Brave Jason Liversidge, 46, is paralysed from the neck down from Motor Neurone Disease. He was diagnosed with the degenerative disease, which there is no cure for, in 2013.
Since his diagnosis, Jason has taken on a number of daring challenges, including scaling Mount Snowdon in an electric wheelchair and abseiling off the Humber Bridge, all whilst being paralysed.
He is now is the first person to complete the electric wheelchair record by reaching an average speed of 41.82mph.
Terminally-ill Jason controlled the specially-adapted wheelchair with slight movements of switches around his head, allowing him to move forward, left and right.
Jason, of Hull, hadn't even done a test run in the vehicle and had only tested the specially adapted controls once.
But on Monday, he raced around Elvington Race Track in York three times, clocking up speeds of up to 48pmh, giving him an average of 41.82mph.
He crashed into the surrounding grass twice, but completed the lap successfully the third time round.
Jason's wife Liz, 49, said: "It's a huge achievement - it would be an achievement for anyone to drive a head controlled vehicle, especially an abled bodied person as its never been done before.
"But for somebody like Jason, who is as severely disabled as you get, who needs 24 hour care and can't breath, move or get dressed on his own, it is just a huge achievement."
Jason broke his first world record in 2020,when he recorded the fastest ride in an electric wheelchair after hitting 55pmh.
And the dad-of-two, who has heart failure, kidney failure and respiratory failure, now has a double page spread in the Guinness World Record book.
Brave Jason suffered from a cardiac arrest in May this year, where doctors thought it was 'highly unlikely he would survive'.
But the determined dad was cheered on by his girls Lilly, ten, and Poppy, nine, who have now nicknamed him 'Superman'.
Liz added: "They didn't want him to do it at first. They were there at his first world record, and I think that was enough for them. But because he has been poorly lately, and in and out of hospital, they were not really looking forward to him going and doing it.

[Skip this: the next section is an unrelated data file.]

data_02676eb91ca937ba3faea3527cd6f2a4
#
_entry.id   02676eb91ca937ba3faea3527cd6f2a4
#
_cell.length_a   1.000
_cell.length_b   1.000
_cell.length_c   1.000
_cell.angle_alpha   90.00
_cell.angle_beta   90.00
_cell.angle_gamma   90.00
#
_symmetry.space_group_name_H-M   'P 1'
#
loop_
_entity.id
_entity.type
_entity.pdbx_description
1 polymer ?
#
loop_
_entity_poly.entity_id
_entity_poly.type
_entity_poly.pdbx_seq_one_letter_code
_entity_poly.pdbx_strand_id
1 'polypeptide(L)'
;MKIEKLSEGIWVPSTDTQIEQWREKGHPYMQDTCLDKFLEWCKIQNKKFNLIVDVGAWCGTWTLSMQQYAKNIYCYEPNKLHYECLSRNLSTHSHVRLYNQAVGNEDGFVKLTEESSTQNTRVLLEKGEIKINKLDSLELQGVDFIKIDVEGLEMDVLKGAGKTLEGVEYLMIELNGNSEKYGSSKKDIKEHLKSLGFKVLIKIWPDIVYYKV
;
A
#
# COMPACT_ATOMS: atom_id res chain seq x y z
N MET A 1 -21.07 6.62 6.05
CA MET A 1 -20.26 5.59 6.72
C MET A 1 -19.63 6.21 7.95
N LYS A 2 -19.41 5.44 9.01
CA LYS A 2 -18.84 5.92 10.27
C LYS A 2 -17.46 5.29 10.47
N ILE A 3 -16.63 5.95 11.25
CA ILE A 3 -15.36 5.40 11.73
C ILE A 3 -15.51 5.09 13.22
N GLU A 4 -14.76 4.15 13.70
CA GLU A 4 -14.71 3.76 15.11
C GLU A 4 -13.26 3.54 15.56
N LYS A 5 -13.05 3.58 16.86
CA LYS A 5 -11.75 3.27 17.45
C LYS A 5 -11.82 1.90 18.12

"Now he has done it and he is okay, they are immensely proud of him. They keep telling me how proud they are of daddy, and how he is amazing and they call him superman."
Liz described her husband as 'a bit of a speed freak' when he was abled bodied, which is why he chose to keep doing these challenges.
"When he was abled bodied, he loved skiing, grass tracking, fast cars and fast motorbikes. Obviously he's not able to drive them things, so it's just a bit of an extension of that. He's just a thrill seeker."
Liz also shared a message to other people who are terminally ill, saying: "Obviously Motor Neurone Disease is a devastating condition, and people just become completely paralysed and locked in their own bodies.
"Some people do give up, and you can't really blame them for doing that as you never know how you would react if you was in that situation yourself. If you've got the determination and the support and the will to do things, it does show that really nothing is impossible.
"I just want to raise awareness for this and conditions like Motor Neurone Disease. Even though we have not raised money on this occasion, it is always good to get it out there and raise awareness because obviously, the more awareness is raised, the more people will donate money.
"Hopefully in the future, it will be too late for Jason but hopefully they will find the cure."